This article is basically a repeat of the one that Elizabeth Kaye wrote for Men’s Journal, but a bit has been added that ties it to the upcoming Wimbledon tournament.
To win big is to have much to lose, and everyone loses someday. Nadal has always said he knows he can lose any time that he steps on to the court, and now we know, if we ever doubted it, that he wasn’t kidding. That this day would come when and as it did breathes new life into the old term “cheap irony” given that the loss occurred two days after Nadal set the all-time record for consecutive wins at Roland Garros with his 31st straight victory, and that he lost to an inexplicably on-fire Robin Soderling, a 24-year-old journeyman who’d suffered a 6-1, 6-0 beat-down at Nadal’s hands weeks before, and was known chiefly for the startling viciousness with which he’d mocked Nadal when they played an attenuated five-day match at rain-drenched Wimbledon in 2007.
What occasioned the loss? All we know for sure is that, for whatever reason, Nadal’s calm – the quality he most values and requires on court and off – abandoned him. “At key moments,” he said after the match, “I couldn’t take the opportunity because I was losing my calm and I didn’t play well.”
So the stone has rolled back down the hill, but Nadal takes it as an opportunity to better his game. “I need to learn,” he said, “and you learn more when you lose than when you win. You need a defeat to give value to your victories.”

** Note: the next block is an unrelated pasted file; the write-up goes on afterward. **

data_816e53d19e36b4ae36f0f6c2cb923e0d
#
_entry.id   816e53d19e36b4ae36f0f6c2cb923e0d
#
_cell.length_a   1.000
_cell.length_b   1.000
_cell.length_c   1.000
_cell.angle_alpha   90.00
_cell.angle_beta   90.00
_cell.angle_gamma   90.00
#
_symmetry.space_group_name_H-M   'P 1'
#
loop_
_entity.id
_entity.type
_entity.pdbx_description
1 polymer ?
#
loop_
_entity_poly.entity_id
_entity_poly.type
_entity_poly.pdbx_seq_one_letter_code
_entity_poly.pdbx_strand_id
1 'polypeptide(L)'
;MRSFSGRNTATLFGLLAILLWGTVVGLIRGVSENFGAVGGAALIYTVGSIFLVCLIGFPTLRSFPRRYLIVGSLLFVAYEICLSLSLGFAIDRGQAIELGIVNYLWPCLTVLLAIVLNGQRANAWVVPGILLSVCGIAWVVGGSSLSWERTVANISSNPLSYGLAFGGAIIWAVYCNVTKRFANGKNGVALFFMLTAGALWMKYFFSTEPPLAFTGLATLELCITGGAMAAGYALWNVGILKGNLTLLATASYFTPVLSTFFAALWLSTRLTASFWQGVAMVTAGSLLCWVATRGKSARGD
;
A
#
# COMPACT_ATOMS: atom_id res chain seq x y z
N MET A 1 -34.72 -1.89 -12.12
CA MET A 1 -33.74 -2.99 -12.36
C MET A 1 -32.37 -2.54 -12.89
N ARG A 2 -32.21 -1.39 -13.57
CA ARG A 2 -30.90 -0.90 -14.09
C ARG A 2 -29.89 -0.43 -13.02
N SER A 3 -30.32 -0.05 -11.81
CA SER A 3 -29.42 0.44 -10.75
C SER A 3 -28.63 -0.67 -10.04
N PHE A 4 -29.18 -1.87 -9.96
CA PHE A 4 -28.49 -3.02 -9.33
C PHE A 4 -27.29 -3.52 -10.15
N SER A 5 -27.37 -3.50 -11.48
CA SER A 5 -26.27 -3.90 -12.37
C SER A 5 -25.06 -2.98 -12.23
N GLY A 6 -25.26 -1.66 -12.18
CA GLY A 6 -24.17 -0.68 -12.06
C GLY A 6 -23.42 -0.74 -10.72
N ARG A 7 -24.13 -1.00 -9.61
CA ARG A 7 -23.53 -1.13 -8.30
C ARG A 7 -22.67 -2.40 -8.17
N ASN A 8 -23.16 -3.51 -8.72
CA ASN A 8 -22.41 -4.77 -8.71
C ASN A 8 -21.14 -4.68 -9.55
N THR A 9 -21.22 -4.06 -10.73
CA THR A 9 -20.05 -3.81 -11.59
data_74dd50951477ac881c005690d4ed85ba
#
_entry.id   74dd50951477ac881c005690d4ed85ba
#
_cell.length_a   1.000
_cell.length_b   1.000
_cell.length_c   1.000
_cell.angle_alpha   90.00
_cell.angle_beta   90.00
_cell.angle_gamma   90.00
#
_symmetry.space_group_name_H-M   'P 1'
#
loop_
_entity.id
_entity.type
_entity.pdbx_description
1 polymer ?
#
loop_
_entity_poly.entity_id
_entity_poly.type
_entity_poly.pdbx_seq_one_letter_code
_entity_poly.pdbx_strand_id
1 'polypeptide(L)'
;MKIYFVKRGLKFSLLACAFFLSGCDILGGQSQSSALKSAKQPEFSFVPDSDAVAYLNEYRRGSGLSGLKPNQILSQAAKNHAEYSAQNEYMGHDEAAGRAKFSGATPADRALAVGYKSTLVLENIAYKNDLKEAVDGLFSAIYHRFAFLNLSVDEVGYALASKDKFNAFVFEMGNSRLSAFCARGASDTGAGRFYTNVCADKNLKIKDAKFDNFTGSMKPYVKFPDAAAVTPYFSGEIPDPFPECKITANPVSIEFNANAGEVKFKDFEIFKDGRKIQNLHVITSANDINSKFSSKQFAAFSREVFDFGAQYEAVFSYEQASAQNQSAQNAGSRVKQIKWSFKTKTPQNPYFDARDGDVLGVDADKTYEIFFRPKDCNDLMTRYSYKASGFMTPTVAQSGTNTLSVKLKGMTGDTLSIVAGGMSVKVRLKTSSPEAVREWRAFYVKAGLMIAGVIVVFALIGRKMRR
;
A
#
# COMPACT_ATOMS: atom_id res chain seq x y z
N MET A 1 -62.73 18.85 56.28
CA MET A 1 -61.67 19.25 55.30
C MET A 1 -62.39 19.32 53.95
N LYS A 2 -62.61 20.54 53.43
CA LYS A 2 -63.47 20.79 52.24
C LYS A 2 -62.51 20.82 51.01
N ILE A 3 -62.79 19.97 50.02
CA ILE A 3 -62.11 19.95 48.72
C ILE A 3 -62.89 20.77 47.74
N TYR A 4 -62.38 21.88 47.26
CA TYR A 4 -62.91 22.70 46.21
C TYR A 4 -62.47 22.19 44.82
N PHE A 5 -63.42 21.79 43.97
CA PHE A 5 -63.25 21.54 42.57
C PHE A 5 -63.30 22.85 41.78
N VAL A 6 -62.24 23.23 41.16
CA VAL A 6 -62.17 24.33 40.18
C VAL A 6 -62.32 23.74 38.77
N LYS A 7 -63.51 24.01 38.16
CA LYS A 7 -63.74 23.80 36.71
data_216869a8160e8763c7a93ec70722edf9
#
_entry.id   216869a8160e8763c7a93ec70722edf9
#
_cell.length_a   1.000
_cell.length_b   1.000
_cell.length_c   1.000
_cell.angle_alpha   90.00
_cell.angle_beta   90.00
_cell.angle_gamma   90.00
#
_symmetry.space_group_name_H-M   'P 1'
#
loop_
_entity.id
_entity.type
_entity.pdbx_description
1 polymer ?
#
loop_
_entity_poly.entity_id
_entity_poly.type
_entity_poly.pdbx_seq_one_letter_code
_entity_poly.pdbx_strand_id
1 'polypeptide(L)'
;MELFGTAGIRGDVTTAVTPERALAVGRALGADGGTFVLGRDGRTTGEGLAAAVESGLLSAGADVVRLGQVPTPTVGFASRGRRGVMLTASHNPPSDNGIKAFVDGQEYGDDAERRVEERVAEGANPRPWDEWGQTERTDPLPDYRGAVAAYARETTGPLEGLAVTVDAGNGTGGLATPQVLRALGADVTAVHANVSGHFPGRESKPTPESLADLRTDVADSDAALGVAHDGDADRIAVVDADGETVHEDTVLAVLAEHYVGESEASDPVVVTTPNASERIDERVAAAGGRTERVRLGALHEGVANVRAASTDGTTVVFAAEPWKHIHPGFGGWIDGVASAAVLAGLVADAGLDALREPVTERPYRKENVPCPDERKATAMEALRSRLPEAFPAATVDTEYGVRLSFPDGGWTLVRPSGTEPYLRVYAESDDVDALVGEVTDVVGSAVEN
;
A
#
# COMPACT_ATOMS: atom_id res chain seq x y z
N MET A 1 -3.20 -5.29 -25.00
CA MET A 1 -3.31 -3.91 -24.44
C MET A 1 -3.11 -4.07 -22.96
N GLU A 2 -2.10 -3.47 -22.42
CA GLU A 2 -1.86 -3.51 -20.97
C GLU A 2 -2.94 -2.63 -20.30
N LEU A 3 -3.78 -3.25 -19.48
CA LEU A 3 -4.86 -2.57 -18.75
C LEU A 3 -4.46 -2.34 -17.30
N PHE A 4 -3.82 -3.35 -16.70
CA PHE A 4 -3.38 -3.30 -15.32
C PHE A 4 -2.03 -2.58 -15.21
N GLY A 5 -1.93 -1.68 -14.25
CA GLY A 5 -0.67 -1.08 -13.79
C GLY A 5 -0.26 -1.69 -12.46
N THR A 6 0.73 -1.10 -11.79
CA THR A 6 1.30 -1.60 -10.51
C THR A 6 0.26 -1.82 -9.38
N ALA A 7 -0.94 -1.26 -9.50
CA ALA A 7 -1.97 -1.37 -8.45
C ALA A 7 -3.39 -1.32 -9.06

As the grass-court season begins, he’ll be out there trying his best, and cheering him on will be that diverse, ever-expanding throng who call themselves his fans: the young couple who named their son Rafa, the dozen teenagers, male and female, who each wear a T-shirt sporting a single letter which spells WE [hearts] RAFA NADAL, the older ladies yearning to get his autograph on their sun visors, the armies of kids with their Nike bandanas and lasso forehands, the posters from vamosbrigade.com, where fans worldwide worry when he loses weight and rejoice when he wins. These are the people who adore Nadal, first and foremost for his spirit and second, for his game. In defeat, Nadal proved to them, and to everyone, what he could not show us in victory: that there is more than one way to be a champion.
Updated: I’ve updated this to include some scans that skyejaden found. I tried to clean them up the best I could. Note to people scanning from magazines or newspapers: put a piece of black construction paper behind the page you are scanning (prevents text from leaking through); use any and all moire filtering that your scanner offers. [/endPickyBitchRant]